The pixel values in the QA band file must be translated to 16-bit binary form to be used effectively. The gray shaded areas in Table 5‑1 show the bits that are currently being populated in the L1 QA Band, and the conditions each describe. None of the currently populated bits is expected to exceed 88 percent accuracy in their reported assessment at this time.

Bits Populated in the Landsat 8 Level 1 QA Band
Table 5-1 . Bits Populated in the Level-1 QA Band

For the single bits (0, 1, 2, and 3):

  • 0 = No, this condition does not exist
  • 1 = Yes, this condition exists.

The double bits (4-5, 6-7, 8-9, 10-11, 12-13, and 14-15), read from left to right, represent levels of confidence that a condition exists:

  • 00 = "Not Determined" = For Cloud or Cirrus, the algorithm did not run. For the other confidence classifications this is a "No", the Algorithm has no confidence that this condition exists
  • 01 = "No" = Algorithm has low to no confidence that this condition exists (0-33 percent confidence)
  • 10 = "Maybe" = Algorithm has medium confidence that this condition exists (34-66 percent confidence)
  • 11 = "Yes" = Algorithm has high confidence that this condition exists (67-100 percent confidence)

For example, a pixel with a value "58384" translates to the 16-bit binary string "1110 0100 0001 0000." Reading the binary string from right to left and using Table 5-1 as an interpretation legend, this pixel is as follows:

  • Bit 0 = 0 = not fill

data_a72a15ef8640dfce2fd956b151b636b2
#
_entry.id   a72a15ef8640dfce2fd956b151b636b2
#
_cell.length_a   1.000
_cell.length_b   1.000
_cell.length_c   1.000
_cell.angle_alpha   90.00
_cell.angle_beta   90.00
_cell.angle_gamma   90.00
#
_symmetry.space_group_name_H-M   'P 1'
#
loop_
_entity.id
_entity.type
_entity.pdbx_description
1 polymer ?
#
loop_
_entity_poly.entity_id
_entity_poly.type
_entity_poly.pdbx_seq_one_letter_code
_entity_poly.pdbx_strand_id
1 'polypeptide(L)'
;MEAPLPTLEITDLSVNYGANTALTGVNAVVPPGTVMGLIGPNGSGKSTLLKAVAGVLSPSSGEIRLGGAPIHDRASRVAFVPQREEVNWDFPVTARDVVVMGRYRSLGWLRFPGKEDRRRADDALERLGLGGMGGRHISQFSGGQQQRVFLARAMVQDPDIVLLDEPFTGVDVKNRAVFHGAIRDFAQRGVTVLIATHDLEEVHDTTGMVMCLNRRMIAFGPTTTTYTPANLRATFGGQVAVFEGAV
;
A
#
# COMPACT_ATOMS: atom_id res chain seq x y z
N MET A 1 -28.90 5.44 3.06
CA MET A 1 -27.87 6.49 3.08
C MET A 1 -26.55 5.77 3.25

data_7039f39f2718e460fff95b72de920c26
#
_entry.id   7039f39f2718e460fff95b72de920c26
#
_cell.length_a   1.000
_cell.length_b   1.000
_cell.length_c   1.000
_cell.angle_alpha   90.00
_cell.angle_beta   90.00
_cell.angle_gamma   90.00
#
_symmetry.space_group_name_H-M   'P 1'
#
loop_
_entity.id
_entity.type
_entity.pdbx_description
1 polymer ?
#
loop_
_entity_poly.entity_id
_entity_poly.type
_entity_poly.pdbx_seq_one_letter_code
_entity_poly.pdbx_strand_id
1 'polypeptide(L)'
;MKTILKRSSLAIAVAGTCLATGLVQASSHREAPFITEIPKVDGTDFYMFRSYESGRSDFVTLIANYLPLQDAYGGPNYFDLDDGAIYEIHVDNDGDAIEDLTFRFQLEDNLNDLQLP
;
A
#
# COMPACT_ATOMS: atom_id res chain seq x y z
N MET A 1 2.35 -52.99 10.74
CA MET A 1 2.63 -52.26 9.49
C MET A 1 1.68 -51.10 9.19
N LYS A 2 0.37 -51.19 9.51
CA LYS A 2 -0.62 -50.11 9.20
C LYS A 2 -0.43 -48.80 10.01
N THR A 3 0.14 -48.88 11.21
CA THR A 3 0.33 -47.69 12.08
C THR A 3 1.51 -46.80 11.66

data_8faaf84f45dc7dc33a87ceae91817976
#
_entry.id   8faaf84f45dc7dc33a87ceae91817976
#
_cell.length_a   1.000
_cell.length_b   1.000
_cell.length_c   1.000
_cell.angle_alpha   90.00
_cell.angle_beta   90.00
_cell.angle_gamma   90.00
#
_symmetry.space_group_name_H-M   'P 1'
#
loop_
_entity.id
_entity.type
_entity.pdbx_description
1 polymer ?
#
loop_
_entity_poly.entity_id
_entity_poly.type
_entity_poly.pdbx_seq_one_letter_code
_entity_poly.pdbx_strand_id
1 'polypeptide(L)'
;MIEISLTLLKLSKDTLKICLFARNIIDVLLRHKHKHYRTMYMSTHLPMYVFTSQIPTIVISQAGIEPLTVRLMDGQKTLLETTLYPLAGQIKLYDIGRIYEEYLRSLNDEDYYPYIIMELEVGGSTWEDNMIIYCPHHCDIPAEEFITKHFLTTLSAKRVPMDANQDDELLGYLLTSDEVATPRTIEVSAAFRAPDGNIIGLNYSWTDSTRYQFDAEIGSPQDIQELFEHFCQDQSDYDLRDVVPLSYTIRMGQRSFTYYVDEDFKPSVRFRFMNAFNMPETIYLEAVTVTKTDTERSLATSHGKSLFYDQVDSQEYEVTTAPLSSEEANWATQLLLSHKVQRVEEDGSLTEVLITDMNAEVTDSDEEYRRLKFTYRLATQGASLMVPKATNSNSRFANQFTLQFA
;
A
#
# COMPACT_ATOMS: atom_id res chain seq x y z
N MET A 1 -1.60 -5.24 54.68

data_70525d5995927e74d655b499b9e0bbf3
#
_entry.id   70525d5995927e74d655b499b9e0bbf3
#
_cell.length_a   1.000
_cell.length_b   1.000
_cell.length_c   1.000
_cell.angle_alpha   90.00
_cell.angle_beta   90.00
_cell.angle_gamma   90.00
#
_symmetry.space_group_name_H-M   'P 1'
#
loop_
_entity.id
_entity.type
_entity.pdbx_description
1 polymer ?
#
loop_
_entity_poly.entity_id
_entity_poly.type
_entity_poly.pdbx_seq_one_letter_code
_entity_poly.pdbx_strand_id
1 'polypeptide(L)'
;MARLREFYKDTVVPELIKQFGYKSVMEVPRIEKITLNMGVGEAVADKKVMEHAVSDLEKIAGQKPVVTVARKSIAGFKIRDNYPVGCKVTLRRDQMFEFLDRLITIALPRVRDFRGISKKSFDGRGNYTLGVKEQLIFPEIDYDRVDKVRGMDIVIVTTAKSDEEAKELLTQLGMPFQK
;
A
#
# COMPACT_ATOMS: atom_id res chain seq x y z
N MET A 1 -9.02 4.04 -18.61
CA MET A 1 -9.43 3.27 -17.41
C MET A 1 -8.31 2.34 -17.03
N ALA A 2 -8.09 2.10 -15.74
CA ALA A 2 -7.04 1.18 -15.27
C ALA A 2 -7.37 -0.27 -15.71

• Bit 1 = 0 = not a dropped frame
  • Bit 2 = 0 = not terrain occluded
  • Bit 3 = 0 = not determined
  • Bit 4-5 = 01 = not water
  • Bit 6-7 = 00 = not determined
  • Bit 8-9 = 00 = not determined
  • Bit 10-11 = 01 = not snow/ice
  • Bit 12-13 = 10 = could be cirrus cloud
  • Bit 14-15 = 11 = cloudy

 

Certain values occur regularly and can be interpreted without unpacking them into 16-bit strings and using Table 5‑1 as a reference. Table 5‑2 includes some common pixel values and their meanings. A no-cost tool is available for user download that will extract the bit-packed information in the OLI QA band for easy interpretation. Details are provided on the Landsat QA Tools web page.

Table 5-2. A Summary of Some Regularly Occurring QA  Bit Settings
Table 5-2. A Summary of Some Regularly Occurring QA Bit Settings

5.5 LandsatLook Quality Image (.png)

The 8-bit LandsatLook Quality Image (.png) is available to download when downloading L8 data products. This file provides a quick view of the quality of the pixels to determine which scene would work best for each user's application. Only the highest confidence conditions are used to create the LandsatLook Quality image. Similar as stated above, this image may not be useful to all users.

Table 5-3 gives the bits and colors associated with the LandsatLook Quality Image:

Table 5-3 . Bits and Colors Associated with LandsatLook  Quality Image
Table 5-3 . Bits and Colors Associated with LandsatLook Quality Image

Figure 5-1. Landsat Look Quality Image
Figure 5-1. Landsat Look "Quality" Image (QA.png) displayed as .jpg, for reference only. Landsat 8 Path 45 Row 30 Acquired April 23, 2013